My General Election prediction was wide of the mark. The result is far more complicated and very unsatisfactory for any party seeking a workable coalition.
For many, this was a night to forget
It was no great surprise, but Gordon Brown has lost the election. He will not survive as Prime Minister for very long.
David Cameron has fallen too far short of an overall majority to seize the reins of power by default.
Nick Clegg has not enjoyed the breakthrough he might have expected. His negotiating strength will be limited.
Northern Ireland’s First Minister, Peter Robinson, has lost the seat he held for 31 years.
The SNP hoped for 20 seats. It has repeated its 2005 haul of just six seats.
The Ulster Unionist Party, Northern Ireland’s largest until less than a decade ago, has failed to win a single seat. A disappointment for both the UUP and David Cameron.
It was a very bad night for Nick Griffin (BNP), George Galloway (Respect) and Nigel Farage (UKIP), the latter of whom must reflect on his performance from his hospital bed. They each fell short of victory, and must settle for bronze.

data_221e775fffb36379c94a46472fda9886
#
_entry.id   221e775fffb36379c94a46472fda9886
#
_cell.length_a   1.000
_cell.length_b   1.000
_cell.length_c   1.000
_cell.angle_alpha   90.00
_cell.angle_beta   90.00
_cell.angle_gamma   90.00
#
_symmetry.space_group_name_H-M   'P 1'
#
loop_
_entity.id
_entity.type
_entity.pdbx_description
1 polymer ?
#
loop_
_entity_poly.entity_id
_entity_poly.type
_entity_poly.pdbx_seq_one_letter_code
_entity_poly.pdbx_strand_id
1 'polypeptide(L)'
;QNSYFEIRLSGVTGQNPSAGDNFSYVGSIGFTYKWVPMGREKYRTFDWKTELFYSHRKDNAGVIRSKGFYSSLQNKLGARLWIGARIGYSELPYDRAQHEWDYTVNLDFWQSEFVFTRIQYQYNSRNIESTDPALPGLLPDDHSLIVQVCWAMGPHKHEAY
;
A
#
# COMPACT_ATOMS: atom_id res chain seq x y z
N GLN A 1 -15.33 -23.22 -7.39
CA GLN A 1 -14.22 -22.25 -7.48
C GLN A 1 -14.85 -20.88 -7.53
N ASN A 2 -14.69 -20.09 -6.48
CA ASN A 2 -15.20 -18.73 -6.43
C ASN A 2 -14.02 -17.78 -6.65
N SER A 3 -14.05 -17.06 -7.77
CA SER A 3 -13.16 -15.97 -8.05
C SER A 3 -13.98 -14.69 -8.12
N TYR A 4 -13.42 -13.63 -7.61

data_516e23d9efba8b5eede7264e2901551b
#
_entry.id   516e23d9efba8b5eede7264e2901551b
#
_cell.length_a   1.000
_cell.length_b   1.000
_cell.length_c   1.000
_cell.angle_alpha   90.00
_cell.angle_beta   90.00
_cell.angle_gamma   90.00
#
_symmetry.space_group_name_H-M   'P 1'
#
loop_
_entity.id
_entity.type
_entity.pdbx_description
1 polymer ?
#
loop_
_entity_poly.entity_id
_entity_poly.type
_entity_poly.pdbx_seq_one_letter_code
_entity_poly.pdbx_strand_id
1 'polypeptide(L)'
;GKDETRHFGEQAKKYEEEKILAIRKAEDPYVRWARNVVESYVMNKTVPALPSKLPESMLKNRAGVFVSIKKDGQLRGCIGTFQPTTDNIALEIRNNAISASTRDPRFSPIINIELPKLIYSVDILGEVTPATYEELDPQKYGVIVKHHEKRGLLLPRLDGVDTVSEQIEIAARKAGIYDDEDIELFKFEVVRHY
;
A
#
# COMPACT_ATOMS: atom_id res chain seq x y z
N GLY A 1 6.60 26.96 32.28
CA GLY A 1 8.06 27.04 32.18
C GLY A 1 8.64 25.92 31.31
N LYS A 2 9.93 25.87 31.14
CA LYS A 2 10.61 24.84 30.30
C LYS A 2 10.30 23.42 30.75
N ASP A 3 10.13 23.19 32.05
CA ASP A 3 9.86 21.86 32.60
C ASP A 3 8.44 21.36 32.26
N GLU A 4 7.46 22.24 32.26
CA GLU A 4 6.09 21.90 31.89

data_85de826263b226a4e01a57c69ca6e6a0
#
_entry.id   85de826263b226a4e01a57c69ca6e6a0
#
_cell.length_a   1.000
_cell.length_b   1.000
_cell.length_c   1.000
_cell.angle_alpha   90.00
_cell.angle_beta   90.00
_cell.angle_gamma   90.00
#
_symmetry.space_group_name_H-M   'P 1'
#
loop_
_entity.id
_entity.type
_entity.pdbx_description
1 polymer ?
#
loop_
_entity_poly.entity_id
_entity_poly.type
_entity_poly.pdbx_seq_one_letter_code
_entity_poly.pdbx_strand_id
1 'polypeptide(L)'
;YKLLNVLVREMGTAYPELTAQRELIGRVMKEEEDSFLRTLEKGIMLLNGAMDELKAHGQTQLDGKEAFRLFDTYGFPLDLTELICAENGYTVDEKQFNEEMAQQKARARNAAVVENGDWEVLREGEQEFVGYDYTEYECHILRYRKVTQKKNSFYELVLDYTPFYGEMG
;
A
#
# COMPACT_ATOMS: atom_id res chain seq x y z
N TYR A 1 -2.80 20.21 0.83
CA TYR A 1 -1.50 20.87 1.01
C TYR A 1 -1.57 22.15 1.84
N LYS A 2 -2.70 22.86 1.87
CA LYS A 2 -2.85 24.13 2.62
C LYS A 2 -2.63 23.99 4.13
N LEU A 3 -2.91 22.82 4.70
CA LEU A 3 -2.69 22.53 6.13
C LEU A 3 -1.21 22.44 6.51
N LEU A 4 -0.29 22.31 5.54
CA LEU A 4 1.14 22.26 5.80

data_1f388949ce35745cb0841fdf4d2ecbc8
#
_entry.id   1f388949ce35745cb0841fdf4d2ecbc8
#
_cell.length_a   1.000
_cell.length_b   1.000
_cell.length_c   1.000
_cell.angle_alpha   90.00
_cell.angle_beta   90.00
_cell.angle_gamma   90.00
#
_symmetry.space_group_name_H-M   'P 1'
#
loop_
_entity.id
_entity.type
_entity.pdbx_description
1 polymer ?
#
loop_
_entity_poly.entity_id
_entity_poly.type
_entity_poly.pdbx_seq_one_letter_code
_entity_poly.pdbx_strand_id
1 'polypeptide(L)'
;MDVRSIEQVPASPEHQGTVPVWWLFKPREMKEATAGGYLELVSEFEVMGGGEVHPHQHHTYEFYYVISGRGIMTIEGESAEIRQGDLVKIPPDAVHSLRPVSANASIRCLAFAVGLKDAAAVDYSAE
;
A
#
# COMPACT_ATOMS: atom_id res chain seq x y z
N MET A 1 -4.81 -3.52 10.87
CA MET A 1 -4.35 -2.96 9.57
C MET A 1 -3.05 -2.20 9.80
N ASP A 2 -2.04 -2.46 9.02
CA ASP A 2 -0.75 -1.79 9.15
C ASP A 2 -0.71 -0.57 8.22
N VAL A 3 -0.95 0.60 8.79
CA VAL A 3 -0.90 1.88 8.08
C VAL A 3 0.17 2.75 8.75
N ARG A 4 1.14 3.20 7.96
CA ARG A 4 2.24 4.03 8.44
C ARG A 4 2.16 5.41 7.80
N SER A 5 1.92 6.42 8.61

There were just a few successes
Caroline Lucas won Brighton Pavillion for the Green Party. Its first ever seat and a major breakthrough.
The NI Alliance Party won East Belfast; Naomi Long took the seat at Peter Robinson’s expense (or due to Mr Robinson’s expenses?) Another first; another major breakthrough.
Plaid Cymru gained one seat.
With such wide variations from the average national swing, many new MPs will be proud of their own individual successes.
And the voters?
Many voters were unable to vote and are very angry. But the rest of us have got the government we deserve. Or at least we might get it, eventually.
For many, this was a night to forget. But it will be remembered for a very long time.
This time next week, anyone could be our Prime Minister. Let the negotiations begin.